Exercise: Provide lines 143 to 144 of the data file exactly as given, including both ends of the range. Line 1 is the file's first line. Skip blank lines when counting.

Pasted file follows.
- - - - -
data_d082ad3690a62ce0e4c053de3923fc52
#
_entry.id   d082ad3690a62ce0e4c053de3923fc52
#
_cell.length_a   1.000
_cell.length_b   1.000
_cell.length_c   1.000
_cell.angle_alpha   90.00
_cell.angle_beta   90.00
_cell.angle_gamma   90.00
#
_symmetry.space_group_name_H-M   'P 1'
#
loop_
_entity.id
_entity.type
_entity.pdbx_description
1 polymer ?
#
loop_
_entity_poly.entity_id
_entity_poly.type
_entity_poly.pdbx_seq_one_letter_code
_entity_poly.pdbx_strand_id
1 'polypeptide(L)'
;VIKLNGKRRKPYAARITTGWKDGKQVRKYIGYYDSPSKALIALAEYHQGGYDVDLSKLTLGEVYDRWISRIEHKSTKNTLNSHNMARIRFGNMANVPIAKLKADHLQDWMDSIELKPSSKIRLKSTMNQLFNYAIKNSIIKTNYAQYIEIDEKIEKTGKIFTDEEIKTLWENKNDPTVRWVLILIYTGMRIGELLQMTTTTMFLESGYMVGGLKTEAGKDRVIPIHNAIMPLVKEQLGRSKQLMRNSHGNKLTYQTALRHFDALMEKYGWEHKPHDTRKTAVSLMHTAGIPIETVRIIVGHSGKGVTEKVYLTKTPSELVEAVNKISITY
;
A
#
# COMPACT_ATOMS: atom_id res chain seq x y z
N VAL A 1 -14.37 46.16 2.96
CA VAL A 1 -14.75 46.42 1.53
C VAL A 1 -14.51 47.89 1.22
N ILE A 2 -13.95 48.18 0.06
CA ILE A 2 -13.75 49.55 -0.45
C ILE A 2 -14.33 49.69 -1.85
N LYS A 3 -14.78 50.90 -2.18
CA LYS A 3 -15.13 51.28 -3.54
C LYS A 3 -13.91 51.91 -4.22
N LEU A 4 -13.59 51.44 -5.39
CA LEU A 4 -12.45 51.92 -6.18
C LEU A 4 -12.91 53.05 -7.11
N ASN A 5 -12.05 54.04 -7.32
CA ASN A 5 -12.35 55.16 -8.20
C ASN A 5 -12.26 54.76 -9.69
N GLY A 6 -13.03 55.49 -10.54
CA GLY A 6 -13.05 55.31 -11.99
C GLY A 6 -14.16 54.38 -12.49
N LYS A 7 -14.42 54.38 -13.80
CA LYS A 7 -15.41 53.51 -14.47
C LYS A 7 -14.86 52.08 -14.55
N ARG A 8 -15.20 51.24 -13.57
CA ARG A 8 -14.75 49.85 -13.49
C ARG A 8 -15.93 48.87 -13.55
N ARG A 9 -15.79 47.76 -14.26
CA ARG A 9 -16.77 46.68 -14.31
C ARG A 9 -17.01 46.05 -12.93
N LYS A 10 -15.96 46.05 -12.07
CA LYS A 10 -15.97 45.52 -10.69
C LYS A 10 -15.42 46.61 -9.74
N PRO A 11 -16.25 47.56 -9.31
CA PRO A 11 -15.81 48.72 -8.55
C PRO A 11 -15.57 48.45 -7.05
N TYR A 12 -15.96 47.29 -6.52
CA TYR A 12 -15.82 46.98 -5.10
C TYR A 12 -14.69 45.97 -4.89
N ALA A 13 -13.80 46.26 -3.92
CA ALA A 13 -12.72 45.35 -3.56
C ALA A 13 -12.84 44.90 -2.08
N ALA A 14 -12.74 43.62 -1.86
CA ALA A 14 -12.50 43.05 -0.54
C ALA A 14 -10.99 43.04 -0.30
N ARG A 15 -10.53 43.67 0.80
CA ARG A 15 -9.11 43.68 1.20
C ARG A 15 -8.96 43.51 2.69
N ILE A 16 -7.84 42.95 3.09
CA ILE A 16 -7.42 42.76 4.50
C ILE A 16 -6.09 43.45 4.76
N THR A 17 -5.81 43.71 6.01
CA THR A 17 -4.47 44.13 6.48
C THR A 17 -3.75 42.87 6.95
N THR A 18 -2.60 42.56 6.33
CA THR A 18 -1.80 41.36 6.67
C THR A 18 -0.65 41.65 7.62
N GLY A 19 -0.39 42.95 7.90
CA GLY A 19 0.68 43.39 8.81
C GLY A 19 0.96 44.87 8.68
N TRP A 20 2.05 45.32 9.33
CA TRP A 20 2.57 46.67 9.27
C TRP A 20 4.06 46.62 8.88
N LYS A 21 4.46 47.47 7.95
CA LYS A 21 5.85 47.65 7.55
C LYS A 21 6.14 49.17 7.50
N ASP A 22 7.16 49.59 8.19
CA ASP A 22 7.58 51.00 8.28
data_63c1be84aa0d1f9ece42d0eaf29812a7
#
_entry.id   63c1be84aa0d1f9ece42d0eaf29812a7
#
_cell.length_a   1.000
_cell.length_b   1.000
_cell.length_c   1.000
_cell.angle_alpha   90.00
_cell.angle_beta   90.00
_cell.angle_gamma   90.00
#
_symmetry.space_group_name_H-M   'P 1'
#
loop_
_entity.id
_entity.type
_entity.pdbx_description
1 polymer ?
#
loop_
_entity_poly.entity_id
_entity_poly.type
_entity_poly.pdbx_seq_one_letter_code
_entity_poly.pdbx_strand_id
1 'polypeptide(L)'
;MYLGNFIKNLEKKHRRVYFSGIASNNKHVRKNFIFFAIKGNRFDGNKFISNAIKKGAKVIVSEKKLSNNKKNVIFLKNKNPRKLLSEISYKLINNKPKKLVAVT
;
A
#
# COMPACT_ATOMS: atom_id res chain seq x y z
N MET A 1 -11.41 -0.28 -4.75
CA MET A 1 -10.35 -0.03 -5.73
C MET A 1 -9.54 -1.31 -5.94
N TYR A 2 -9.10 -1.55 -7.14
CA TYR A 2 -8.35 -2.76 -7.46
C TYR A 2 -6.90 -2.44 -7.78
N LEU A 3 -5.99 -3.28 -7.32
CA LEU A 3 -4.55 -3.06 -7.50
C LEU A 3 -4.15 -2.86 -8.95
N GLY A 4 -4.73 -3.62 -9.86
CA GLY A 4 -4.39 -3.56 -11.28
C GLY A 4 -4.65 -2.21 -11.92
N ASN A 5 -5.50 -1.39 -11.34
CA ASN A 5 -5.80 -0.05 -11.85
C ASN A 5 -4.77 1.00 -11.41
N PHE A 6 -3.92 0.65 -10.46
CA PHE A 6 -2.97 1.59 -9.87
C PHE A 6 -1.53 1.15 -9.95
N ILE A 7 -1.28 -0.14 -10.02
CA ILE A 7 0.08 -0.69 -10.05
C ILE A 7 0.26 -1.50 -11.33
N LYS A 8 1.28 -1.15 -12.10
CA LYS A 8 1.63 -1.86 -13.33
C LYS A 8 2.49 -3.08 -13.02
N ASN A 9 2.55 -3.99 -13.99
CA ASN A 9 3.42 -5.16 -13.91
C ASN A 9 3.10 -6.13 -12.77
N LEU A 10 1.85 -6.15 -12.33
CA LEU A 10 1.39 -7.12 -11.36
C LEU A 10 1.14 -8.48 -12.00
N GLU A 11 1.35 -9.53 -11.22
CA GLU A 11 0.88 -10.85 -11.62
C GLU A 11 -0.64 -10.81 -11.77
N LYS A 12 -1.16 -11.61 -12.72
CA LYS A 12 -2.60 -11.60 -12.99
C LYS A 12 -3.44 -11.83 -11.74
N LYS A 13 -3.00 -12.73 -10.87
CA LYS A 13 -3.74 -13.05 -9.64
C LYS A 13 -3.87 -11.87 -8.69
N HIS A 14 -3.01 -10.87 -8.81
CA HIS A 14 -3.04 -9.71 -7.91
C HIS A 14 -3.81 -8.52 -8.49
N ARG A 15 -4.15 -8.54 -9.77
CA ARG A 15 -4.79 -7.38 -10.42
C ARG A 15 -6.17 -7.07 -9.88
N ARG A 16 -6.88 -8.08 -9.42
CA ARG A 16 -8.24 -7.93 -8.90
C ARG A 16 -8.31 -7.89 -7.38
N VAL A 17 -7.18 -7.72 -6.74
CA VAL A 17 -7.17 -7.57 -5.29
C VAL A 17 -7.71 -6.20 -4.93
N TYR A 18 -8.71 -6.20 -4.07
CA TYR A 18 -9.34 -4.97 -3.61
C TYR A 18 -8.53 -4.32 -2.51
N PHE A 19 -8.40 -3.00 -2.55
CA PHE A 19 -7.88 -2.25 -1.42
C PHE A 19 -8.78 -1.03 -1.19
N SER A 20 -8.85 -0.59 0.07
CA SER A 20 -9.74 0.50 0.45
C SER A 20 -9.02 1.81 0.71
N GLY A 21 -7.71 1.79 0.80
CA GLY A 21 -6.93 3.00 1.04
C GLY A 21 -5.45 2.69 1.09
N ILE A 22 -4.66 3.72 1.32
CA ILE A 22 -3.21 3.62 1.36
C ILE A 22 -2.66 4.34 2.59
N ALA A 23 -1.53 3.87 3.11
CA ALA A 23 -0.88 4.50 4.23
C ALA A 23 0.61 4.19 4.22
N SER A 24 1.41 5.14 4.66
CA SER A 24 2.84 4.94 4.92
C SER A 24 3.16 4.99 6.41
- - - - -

C PHE A 6 -1.53 1.15 -9.95
N ILE A 7 -1.28 -0.14 -10.02